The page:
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OK weekend-Part II-Red River Shoutout

April 29, 2009

…Continued

img_09891The soft light filtering through my tent and the sound of chirping birds gently welcomed me to a new day. A good night’s sleeps was well appreciated after a hard race the day before. Even well rested and well re-fueled though, my body was aching. The knee swelling had gone done a bit and toe wasn’t bleeding anymore, but that certainly did not img_0995mean they hurt any less. Doubt still loomed whether I would race that morning.
I was hanging out in the team area when I heard the announcement that registration was closing in 5 minutes. I was a bit more awake by now, and the decision was obvious. I did not drive all this way and hype up this weekend with Okie teammates to sit and watch the Sunday race, or even more shamefully, drive back home. Nope, I filled out the form and hopped in line.
I did bring my trusty single speed along, and in fact had a nice pre-ride on it Friday night, so I reserved the option of doing the SS category thereby saving me 8 extra miles of racing, an option that my knee would likely appreciate. I was even more tempted to do this as I saw a few familiar faces from the Texas pro scene show up and know I would have to contend with them by racing Cat 1.
img_0997Backing down from a challenge is not in my nature though, and I knew I could hold out for 3 laps of the 8 mile loop that day. Confidence overcame me, I told the registration lady to put me down for the Pro/Cat 1 race. I don’t know why, but my confidence continued to grow as I walked back to my campsite to get ready. Proud Mary had raced very well the day before and had a good setup for the course. But there was this little voice in my head: “less is more”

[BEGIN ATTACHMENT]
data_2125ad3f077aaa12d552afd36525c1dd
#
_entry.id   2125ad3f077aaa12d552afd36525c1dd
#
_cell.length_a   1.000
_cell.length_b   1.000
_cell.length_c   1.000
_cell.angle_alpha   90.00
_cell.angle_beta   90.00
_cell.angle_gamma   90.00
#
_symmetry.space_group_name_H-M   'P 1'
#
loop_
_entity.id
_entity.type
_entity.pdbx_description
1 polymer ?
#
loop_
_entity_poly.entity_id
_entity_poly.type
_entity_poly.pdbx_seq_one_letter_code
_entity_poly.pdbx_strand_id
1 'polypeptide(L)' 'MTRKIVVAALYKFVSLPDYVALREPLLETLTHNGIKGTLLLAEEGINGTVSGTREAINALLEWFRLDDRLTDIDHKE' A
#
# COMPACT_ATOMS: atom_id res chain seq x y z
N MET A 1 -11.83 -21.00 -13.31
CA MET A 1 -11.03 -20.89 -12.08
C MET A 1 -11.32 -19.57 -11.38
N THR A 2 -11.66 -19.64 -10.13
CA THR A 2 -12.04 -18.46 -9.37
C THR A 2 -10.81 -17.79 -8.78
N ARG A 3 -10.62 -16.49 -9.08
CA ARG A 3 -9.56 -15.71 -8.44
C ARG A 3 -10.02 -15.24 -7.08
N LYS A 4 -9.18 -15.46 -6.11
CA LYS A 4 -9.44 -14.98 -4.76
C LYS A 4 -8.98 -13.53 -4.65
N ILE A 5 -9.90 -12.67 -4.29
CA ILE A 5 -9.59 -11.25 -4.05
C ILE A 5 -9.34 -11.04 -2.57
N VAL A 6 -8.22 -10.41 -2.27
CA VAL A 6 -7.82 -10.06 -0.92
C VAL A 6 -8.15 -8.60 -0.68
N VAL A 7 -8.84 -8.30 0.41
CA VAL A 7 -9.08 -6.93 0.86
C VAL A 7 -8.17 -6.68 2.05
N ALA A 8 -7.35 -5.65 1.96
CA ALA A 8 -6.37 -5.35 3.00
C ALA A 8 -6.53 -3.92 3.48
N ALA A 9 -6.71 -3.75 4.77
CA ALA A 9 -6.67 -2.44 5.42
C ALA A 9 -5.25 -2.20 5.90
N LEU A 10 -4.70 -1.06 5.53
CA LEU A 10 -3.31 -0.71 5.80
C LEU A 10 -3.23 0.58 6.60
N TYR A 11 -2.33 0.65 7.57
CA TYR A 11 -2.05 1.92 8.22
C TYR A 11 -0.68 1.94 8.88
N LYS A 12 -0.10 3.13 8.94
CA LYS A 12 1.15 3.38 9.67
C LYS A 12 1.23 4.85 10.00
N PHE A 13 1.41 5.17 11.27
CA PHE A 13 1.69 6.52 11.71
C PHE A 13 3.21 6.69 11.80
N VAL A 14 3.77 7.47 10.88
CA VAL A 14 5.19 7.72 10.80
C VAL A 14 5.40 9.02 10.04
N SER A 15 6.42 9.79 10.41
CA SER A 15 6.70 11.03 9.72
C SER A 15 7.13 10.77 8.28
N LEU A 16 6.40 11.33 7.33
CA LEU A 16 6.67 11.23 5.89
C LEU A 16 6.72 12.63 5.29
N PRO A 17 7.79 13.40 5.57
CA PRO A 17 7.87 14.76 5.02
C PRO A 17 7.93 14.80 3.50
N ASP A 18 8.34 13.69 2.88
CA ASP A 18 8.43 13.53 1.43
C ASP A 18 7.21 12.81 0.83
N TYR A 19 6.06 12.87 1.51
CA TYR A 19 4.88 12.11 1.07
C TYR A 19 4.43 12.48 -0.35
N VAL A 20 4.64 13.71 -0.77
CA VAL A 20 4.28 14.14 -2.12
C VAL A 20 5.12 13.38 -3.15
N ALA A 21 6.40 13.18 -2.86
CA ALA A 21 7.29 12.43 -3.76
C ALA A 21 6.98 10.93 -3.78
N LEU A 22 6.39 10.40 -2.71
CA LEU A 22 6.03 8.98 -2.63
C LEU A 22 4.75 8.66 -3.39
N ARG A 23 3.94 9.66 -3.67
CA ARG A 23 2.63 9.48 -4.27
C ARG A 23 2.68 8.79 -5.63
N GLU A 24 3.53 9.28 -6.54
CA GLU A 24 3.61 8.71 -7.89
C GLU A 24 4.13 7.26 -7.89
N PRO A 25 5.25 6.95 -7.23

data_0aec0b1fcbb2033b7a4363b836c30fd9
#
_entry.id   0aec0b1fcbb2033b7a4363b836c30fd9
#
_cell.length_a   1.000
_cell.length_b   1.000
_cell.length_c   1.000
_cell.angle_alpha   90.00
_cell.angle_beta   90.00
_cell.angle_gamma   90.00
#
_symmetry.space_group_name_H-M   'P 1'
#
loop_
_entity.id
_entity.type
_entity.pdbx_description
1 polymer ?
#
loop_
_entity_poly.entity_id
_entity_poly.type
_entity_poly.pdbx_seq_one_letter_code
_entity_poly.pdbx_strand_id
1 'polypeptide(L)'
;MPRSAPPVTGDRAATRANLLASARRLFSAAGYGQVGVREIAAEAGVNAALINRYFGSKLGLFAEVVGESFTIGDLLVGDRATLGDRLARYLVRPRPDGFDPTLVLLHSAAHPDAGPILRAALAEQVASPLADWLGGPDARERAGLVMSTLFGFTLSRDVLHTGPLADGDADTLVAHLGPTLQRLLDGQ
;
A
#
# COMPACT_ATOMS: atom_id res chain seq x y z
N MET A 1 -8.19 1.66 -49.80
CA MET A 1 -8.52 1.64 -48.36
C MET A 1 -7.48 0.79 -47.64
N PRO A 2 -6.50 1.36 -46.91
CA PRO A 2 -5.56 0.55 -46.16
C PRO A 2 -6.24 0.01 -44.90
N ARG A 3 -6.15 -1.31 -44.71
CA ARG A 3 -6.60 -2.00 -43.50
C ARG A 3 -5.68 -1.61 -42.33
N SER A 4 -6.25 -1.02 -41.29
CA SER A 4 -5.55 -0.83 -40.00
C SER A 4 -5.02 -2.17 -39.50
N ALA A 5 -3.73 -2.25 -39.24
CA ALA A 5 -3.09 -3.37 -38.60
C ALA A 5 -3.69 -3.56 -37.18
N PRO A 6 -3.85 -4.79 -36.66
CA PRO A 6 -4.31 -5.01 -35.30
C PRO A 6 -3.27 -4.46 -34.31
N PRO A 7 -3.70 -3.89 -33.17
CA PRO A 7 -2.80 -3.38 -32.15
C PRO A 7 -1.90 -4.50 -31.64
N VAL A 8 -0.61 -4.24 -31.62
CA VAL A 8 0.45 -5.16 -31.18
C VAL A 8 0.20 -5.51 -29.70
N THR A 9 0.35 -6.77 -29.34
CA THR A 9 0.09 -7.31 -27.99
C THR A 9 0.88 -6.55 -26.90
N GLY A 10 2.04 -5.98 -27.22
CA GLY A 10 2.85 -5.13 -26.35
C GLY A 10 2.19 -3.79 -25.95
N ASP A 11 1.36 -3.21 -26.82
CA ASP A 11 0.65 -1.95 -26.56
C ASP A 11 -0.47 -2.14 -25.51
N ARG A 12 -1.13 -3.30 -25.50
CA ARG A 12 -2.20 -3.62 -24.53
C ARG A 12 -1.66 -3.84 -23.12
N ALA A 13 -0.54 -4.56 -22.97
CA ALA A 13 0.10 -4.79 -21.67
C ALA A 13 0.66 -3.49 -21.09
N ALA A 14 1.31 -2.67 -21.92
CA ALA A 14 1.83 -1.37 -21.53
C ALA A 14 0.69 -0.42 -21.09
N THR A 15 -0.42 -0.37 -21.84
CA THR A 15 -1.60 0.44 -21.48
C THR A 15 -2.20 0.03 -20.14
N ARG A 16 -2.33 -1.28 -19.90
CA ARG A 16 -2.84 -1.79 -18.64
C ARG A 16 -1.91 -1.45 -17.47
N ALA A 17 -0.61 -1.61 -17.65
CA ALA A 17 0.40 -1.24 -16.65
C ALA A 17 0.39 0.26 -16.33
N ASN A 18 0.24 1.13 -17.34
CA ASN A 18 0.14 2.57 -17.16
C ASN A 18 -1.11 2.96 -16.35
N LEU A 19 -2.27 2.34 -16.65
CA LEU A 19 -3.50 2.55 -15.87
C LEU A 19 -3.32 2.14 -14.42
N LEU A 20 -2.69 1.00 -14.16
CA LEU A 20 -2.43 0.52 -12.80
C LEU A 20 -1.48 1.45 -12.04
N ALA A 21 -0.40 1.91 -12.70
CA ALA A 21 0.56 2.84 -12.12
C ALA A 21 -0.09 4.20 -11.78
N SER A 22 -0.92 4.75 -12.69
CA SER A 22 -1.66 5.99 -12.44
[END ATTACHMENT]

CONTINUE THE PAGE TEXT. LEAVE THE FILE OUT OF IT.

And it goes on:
There was Rocky (the SS), leaning up against a tree, saying “Hey, let’s do this.” At first I said, “Alright, let’s do it, but how about swapping the rigid fork for some suspension?” But then Rocky was like “Gears and suspension make you weak. I will make you strong!” and then I was like “Hell yeah, let’s show these wimps how it’s done!”
So, I toed the line against high doller, high tech, geared, suspended, aluminum alloyed, carbon fiber-ed bikes on my $300* steel rigid singlespeed.
The other 12 or so racers did not seem very intimidated. They should have been though. This bike has the potential to really bring out the beast in me. Enough with the smack talk. The gun goes off and it’s on. I did not line up in a great spot, and ran out of gears on the sprint (the only time on the entire course I would do so), so I didn’t get a great spot heading into the singletrack, but I settled in behind Wink, who had also raced the day before. I think he was feeling a bit tired too because he didn’t get a great spot either. Things were going smoothly. I was keeping Wink right in front of me and occasionally we would pass a rider who couldn’t ride a technical section on his full suspension 29er. We had a good pace, and then poof. Came down a ledge, hit a rock at the bottom, tire blows of the rim.